Paper, Paper everywhere!

If you are still writing checks to pay your vendors, consider using online payment options through your bank or sites such as Paypal or Venmo. Any of these can be set up to deduct directly from your bank account. Venmo has the added bonus of allowing you to add a note (or silly emoji) so you can keep a proper record for later in case you forget.

If you are still receiving checks, offer your clients the flexibility of accepting credit cards without the risk – either Square and Paypal are great options here. Both services allow your clients the easy and secure ability to pay their invoices without you having to touch their private credit card information. Square even allows you to schedule recurring or future invoices and to send reminders when items are past due.

Don’t forget you can spend less time at the bank, too – download your banking institution’s mobile app, which should allow you to make all of your deposits from the comfort of your studio. Since you are using their mobile app, go ahead and put some of your most frequent payments on autopilot so you have one (or two! or three!) fewer things to worry about each month.

If you are still emailing and scanning contracts, try a simplifying with a digital signing service such as Hellosign or Adobe Document Cloud. This allows you to set up those aforementioned contract templates and send off for a quick and easy signature within minutes!


The Post Office

I used to spend so much time at the post office, mostly standing in line and waiting. Purchasing a simple mail scale and Dymo label/postage printer from Amazon really gave me a chunk of time back every week. Dymo printers come with free software that allows you to print USPS approved postage up until a certain weight. You can also pay a monthly fee if you are sending larger packages, but if you are like me and mostly send thank you notes or USBs, the free service has you covered – you just pay for postage as you go, all from your studio or home office.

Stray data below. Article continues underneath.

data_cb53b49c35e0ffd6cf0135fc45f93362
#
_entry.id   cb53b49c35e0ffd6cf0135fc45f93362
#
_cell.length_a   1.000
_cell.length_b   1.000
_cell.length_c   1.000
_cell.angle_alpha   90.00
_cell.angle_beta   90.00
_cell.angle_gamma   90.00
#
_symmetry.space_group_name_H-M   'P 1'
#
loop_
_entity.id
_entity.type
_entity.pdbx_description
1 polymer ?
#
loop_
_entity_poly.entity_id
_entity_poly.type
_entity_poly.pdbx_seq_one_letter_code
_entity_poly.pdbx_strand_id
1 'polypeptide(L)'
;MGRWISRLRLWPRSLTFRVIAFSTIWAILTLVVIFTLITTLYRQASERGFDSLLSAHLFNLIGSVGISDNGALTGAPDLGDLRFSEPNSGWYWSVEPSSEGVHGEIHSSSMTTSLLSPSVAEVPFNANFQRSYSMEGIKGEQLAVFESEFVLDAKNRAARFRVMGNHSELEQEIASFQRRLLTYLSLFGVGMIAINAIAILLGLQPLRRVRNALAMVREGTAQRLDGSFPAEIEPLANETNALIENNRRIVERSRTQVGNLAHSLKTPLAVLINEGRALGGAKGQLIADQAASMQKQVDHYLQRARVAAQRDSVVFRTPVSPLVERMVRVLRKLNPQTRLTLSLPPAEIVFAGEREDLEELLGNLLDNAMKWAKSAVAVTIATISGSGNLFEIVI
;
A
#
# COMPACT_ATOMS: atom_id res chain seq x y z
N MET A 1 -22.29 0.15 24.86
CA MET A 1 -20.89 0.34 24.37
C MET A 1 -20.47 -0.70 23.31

Most post offices locations also offer 24/7 self-service stations, so take a moment to peruse the USPS website to find the closest one to you.



The back and forth with clients to find mutual availability can be easily handled by using services such as Acuity Scheduling. Acuity allows clients to pick their own date and timeslot, saving you from multiple back and forth emails. The software will also set up pre-defined emails and/or text messages reminding them of their appointment and allowing them to reschedule or cancel, if necessary. As a bonus, you can hook up your credit card processing company to the scheduler, allowing clients to pay directly upon booking or shortly thereafter, depending on what you prefer. Integrate this with your online calendar, and you are all set to give your customer a really easy experience they can self-manage, and huge time savings for you.

Speaking of calendars, do you have a digital one that keeps you informed? With so many different types of technology integrating with iCal and Google calendar, you can set up reminders so you always know what and where you should be!

As a bonus, the driving app Waze can now access your digital calendar to inform you of when you need to leave to arrive on time (or fashionably early) and already has the address ready to go so you can get in your car and just … go.


File & Image Sharing

Over the years, a photographer’s final product delivery has really evolved: some have run the full gambit of sharing physical proofs all the way through sending a handful of .jpgs via email. Is it easy for you to deliver files to your clients and vendors or are you still spending hours burning files on a DVD and creating custom covers? If you are ready to switch to an easy USB delivery or even just sending a zip file to your clients, this is a great time to do so!